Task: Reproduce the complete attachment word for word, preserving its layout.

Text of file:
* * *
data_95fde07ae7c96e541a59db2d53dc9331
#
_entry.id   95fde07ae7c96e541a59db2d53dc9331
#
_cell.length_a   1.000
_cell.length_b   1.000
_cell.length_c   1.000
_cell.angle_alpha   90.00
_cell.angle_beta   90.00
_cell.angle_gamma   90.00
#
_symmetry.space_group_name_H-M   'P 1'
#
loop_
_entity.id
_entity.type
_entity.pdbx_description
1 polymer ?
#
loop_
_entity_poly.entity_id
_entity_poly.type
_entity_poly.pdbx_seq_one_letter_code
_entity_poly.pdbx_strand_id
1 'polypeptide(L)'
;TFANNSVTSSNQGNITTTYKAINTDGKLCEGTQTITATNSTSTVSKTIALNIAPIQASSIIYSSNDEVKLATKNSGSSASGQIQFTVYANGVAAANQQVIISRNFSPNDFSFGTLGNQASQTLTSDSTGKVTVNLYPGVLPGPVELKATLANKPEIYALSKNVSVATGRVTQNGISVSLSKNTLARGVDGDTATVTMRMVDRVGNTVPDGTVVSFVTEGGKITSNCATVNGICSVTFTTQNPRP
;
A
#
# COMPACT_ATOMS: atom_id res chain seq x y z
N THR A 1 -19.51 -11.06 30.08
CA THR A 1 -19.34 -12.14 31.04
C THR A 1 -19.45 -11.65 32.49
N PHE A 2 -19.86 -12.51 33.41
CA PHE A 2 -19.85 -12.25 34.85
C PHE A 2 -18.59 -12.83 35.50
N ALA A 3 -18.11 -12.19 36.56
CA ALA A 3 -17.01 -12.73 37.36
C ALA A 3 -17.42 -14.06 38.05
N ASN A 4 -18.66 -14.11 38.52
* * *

data_95fde07ae7c96e541a59db2d53dc9331
#
_entry.id   95fde07ae7c96e541a59db2d53dc9331
#
_cell.length_a   1.000
_cell.length_b   1.000
_cell.length_c   1.000
_cell.angle_alpha   90.00
_cell.angle_beta   90.00
_cell.angle_gamma   90.00
#
_symmetry.space_group_name_H-M   'P 1'
#
loop_
_entity.id
_entity.type
_entity.pdbx_description
1 polymer ?
#
loop_
_entity_poly.entity_id
_entity_poly.type
_entity_poly.pdbx_seq_one_letter_code
_entity_poly.pdbx_strand_id
1 'polypeptide(L)'
;TFANNSVTSSNQGNITTTYKAINTDGKLCEGTQTITATNSTSTVSKTIALNIAPIQASSIIYSSNDEVKLATKNSGSSASGQIQFTVYANGVAAANQQVIISRNFSPNDFSFGTLGNQASQTLTSDSTGKVTVNLYPGVLPGPVELKATLANKPEIYALSKNVSVATGRVTQNGISVSLSKNTLARGVDGDTATVTMRMVDRVGNTVPDGTVVSFVTEGGKITSNCATVNGICSVTFTTQNPRP
;
A
#
# COMPACT_ATOMS: atom_id res chain seq x y z
N THR A 1 -19.51 -11.06 30.08
CA THR A 1 -19.34 -12.14 31.04
C THR A 1 -19.45 -11.65 32.49
N PHE A 2 -19.86 -12.51 33.41
CA PHE A 2 -19.85 -12.25 34.85
C PHE A 2 -18.59 -12.83 35.50
N ALA A 3 -18.11 -12.19 36.56
CA ALA A 3 -17.01 -12.73 37.36
C ALA A 3 -17.42 -14.06 38.05
N ASN A 4 -18.66 -14.11 38.52